Swiss pension fund members willing to sacrifice returns for sustainability. "More than 70% of pension fund members in Switzerland want their schemes to apply sustainability criteria when selecting investments, according to a survey commissioned by RobecoSAM.

Approximately 40% of the 1,200 participants surveyed said they would be willing to sacrifice returns in exchange for sustainable investments, with 20% of that number willing to give up as much as half the return.

More than 70% of respondents said they were convinced the application of ESG criteria would lead to more cautious investment decisions and probably even better ones."

[COMMENTARY] Note the latter comment that plan participants actually expected possibly superior returns by investing sustainably! Too many times these types of questionnaires start with the premise that investing in sustainable, socially responsible, impact, or ethical investments, must lower returns. Now we see that not only in this survey, but in many such surveys, investors/plan participants probably expect better results from investing with ESG, etc., criteria. This is why we're seeing asset/fund managers everywhere beginning to incorporate ESG analysis in their portfolio selection criteria. It's about time too!
Swiss pension fund members willing to sacrifice returns for sustainability, by Barbara Ottawa, September 9, 2014, IPE, UK.

Study links high ESG ratings to positive investment portfolio performance. "Asset managers can create better-performing portfolios by excluding stocks with lower environmental, social and governance (ESG) ratings, according to new research. The study by New Amsterdam Partners used the Thomson Reuters Corporate Responsibility Ratings, which screens the ESG ratings of almost 5,000 companies."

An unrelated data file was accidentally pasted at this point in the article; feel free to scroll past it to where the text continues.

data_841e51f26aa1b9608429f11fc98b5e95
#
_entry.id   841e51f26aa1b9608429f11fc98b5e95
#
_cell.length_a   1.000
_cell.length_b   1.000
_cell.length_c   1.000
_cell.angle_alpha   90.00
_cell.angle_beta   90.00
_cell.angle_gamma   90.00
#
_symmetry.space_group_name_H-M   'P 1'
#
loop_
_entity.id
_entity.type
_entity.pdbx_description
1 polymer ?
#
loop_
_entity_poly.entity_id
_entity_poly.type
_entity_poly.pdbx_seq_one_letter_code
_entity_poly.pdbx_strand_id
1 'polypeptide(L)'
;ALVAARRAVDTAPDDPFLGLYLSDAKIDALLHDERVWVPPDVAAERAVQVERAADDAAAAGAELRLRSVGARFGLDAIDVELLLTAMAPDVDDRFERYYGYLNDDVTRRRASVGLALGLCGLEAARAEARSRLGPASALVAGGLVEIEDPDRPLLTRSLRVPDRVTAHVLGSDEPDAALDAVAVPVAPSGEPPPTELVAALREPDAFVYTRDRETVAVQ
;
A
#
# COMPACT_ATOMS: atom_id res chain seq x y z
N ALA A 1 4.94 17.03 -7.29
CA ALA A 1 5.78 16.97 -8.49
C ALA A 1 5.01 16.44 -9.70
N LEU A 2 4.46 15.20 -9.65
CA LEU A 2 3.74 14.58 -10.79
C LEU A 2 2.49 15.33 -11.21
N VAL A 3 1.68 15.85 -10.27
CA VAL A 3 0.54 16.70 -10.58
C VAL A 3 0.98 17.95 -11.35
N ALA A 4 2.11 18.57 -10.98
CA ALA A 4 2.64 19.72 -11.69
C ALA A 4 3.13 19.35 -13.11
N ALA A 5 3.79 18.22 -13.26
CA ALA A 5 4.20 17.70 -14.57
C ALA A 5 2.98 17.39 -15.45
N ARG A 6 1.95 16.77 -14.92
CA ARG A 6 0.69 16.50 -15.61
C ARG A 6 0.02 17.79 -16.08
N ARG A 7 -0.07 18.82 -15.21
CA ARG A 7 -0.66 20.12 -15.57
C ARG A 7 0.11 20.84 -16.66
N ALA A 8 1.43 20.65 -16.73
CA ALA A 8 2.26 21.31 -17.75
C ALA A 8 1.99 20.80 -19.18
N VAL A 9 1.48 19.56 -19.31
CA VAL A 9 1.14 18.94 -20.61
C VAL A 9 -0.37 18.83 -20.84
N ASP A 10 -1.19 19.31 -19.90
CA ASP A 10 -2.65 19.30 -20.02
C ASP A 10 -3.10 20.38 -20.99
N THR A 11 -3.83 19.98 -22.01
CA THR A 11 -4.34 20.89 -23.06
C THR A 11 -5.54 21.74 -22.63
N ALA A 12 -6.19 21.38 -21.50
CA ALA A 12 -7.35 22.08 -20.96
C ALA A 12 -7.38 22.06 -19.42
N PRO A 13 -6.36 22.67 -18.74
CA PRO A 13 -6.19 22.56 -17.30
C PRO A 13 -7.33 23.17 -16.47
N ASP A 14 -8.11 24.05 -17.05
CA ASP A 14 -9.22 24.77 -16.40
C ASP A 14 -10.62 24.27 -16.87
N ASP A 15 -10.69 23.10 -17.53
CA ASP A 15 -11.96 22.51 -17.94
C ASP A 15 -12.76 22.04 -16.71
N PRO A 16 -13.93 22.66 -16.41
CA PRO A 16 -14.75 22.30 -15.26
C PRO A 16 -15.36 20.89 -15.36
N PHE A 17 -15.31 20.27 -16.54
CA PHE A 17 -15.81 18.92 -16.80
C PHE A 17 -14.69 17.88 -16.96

[COMMENTARY] Of course, one needs to understand all the screening parameters and methodologies of this study to competently remark as to its conclusions. Nonetheless, at face value and considering the reputation of the study's sponsors, the study appears to offer further confirmation that screening companies for their ESG performance can be profitable.
Study links high ESG ratings to positive investment portfolio performance, by Tom Revell, September 5, 2014, Blue & Green Tomorrow, UK.

How to make Wall Street notice sustainability leaders. "As Joel Makower noted in August in 'Why sustainability leaders don’t impress Wall Street,' (GreenBiz) investors seem unconvinced that strong sustainability performance delivers shareholder value. More specifically, he argues that investors don’t have the data they need to connect the dots."

[COMMENTARY] This article harps on themes I've been talking about for many, many years. In particular, the lack of ESG reporting standardization, independent assessment of data, and direct relevance to corporate success and profits. Daniel Esty has done a good job in presenting this case. It's important reading for all concerned with ethical investing.
How to make Wall Street notice sustainability leaders, by Daniel C. Esty, September 2, 2014, GreenBiz, USA.